girl in yellow, long lenses and camera distance makes more flattering
    portraits) :

    http://www.photo.net/photo/pcd0161/photo-sneer-8.jpg

    Check your local bookstore for books on lighting, they'll often have
    diagrams like the one below showing you the placement of light
    source(s) vs reflector vs subject vs camera.

    http://www.thestudio-online.co.uk/tutorial.php?tutorial_id=5

    ....and some general lighting guides grabbed from google:
    http://bermangraphics.com/coolpix/lighting_diagram.htm
    http://www.greatdv.com/lighting/darkskin.htm
    http://www.finetuning.com/articles/p0-484-tips-for-creating-expressive-portrait-photographs.html
    http://www.photo.net/making-photographs/light
    http://www.photographic.com/portraittips/lightingtechniques/204portrait/
    http://www.dcmag.co.uk/news/article/mps/UAN/187/v/3/sp/332251698183342302338
    http://www.dpchallenge.com/tutorial.php?TUTORIAL_ID=31
     
    Owamanga, Jul 6, 2005
    #13
  14. Randy W. Sims

    Lionel Guest

    I can't think of a single reason to ever use a filter when shooting
    people with a DSLR. Correcting colour casts is trivial to do when you're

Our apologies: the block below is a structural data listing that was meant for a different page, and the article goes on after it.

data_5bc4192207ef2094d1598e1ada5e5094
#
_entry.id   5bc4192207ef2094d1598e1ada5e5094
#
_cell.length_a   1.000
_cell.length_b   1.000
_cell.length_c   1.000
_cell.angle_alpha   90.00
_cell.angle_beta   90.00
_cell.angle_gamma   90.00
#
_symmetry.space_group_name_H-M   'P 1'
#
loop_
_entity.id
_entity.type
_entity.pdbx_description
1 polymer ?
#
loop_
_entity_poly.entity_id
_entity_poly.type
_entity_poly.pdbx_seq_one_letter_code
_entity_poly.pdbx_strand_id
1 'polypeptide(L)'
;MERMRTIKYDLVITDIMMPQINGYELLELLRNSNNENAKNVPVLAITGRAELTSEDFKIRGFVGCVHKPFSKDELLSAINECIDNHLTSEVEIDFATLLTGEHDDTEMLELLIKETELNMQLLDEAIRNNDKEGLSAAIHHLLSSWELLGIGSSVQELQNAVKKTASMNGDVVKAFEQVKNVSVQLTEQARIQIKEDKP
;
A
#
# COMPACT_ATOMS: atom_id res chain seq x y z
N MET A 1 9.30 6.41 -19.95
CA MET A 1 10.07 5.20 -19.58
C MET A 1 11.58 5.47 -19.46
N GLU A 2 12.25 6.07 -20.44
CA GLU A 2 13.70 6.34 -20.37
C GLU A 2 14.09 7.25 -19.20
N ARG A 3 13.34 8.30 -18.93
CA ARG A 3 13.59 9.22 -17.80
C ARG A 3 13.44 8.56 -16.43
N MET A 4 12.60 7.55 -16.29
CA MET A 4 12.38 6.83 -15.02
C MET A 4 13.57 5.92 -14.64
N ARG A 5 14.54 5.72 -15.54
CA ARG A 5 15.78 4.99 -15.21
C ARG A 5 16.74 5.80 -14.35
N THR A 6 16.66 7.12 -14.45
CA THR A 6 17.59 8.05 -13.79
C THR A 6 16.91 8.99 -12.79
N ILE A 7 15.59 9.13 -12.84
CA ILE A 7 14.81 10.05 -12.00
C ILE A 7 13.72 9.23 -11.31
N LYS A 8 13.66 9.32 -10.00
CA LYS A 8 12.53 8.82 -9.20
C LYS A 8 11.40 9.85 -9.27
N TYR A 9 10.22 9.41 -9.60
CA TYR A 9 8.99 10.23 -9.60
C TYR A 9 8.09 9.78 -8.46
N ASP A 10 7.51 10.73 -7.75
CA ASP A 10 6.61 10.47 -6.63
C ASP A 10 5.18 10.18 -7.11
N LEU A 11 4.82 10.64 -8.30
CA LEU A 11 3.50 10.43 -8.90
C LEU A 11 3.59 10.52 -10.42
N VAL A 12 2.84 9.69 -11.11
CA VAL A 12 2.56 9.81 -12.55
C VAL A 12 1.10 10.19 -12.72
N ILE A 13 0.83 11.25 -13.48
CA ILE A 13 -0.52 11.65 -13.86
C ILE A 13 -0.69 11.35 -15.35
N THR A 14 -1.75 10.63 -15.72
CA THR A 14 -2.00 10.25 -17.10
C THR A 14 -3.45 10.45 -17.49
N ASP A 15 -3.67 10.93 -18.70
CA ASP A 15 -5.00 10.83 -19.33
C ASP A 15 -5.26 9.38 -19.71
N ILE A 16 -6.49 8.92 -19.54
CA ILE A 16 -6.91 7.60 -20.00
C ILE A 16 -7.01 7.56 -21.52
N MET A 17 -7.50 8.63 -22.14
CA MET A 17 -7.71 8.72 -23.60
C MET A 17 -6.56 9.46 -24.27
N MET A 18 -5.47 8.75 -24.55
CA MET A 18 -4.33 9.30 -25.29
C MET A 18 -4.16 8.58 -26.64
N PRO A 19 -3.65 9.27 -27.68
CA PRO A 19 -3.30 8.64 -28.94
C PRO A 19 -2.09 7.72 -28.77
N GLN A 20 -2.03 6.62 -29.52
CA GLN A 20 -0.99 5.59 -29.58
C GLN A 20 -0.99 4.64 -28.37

processing your photos on your computer, & colour-correction is pretty
    much the standard reason for using filters when shooting 'people shots'.
    Just about any problem you're likely to run into when photographing
    people is going to come down to lighting, & whole books have been
    written on that topic. Spend some time reading some of the websites that
    Owamanga recommended in his reply to you, & you'll probably find it a
    lot easier to get good results.
     
    Lionel, Jul 6, 2005
    #14
  15. Randy W. Sims

    zeitgeist Guest

    You don't get instant good, or even better, pictures by buying filters,
    anymore than you can run a filter in photoshop and get 'art.' OTOH, they
    probably won't hurt much.

    google joseph zeltsman for an excellent tutorial on posing and lighting,
    though the samples are very dated looking the info is first rate as it
    articulates quite well the WHY of posing and lighting a particular face this
    way instead of that, it teaches you a logical system of making decisions.
     
    zeitgeist, Jul 9, 2005
    #15